Textual Memorials of a Transatlantic America: Ruins and Monuments of the African Diaspora in Luso-Hispanic and Latino/a Narratives


Mellon/ACLS Dissertation Completion Fellowships


Iberian and Latin American Cultures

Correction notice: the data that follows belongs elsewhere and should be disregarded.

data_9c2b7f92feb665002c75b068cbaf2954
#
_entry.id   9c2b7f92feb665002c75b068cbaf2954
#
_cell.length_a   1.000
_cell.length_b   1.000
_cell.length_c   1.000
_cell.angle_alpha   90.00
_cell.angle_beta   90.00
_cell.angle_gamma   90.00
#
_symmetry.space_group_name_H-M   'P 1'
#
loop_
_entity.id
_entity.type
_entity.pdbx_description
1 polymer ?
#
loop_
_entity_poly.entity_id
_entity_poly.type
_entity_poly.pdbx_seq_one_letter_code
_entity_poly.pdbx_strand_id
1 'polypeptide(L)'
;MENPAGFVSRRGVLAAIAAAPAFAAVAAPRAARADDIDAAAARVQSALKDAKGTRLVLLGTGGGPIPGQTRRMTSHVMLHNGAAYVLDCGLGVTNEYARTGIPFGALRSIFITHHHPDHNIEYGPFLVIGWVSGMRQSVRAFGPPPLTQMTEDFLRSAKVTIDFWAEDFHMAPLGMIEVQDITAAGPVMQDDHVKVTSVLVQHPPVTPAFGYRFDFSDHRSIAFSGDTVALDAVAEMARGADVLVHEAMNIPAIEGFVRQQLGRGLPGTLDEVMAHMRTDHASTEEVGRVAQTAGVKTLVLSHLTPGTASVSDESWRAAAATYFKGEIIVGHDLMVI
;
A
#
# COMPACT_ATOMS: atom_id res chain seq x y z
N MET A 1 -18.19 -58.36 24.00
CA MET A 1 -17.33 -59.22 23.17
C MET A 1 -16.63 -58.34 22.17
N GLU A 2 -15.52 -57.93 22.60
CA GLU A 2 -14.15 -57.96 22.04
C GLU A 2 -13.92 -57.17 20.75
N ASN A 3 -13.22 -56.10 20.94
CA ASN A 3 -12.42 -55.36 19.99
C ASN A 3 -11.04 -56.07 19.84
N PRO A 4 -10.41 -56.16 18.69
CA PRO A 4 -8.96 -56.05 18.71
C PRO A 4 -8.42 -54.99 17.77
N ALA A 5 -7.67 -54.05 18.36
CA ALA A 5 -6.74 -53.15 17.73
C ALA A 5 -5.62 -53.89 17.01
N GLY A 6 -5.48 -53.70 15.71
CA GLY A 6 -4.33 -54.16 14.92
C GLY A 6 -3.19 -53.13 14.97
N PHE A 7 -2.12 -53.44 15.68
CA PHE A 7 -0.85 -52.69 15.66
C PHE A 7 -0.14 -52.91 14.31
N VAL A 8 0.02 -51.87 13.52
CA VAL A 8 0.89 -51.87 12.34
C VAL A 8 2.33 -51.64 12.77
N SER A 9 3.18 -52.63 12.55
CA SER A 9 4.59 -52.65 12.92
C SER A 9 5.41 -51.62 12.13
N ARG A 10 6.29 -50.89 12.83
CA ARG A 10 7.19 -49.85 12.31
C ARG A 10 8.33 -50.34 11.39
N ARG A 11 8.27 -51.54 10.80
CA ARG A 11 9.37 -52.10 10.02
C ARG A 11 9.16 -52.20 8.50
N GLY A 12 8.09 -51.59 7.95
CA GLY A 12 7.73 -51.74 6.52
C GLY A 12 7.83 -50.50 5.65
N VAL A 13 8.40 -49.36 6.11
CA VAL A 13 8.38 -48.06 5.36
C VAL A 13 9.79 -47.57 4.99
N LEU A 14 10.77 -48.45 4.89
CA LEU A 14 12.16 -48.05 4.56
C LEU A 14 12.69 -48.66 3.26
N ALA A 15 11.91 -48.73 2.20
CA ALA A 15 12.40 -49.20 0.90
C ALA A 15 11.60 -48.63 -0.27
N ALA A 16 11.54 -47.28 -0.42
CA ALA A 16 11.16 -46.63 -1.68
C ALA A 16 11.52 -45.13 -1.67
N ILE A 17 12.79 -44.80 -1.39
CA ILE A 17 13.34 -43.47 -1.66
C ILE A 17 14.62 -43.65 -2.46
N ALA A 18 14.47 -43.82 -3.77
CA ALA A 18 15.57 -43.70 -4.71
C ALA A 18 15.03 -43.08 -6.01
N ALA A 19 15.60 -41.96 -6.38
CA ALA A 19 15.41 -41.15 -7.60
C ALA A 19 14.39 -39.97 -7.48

This dissertation studies post 1980s representations of transatlantic memory. In examining the development of the notion of “textual” memorials in the hemispheric Caribbean, it argues that cultural products respond to or complement straitened physical monuments of the slave trade. Drawing from a post-memory structure, the project expands this notion into Latin American story-telling to show how narratives share an Afro-historical reconstitution of memory over the “lieux de mémoire,” or where the plantation took root. In reassessing the ontological nature of the Caribbean narrative, the dissertation conveys the many ways in which African history is presented within the margins of texts, in the foundations of nation-building myths, but also at the intersection of contemporary conservation projects.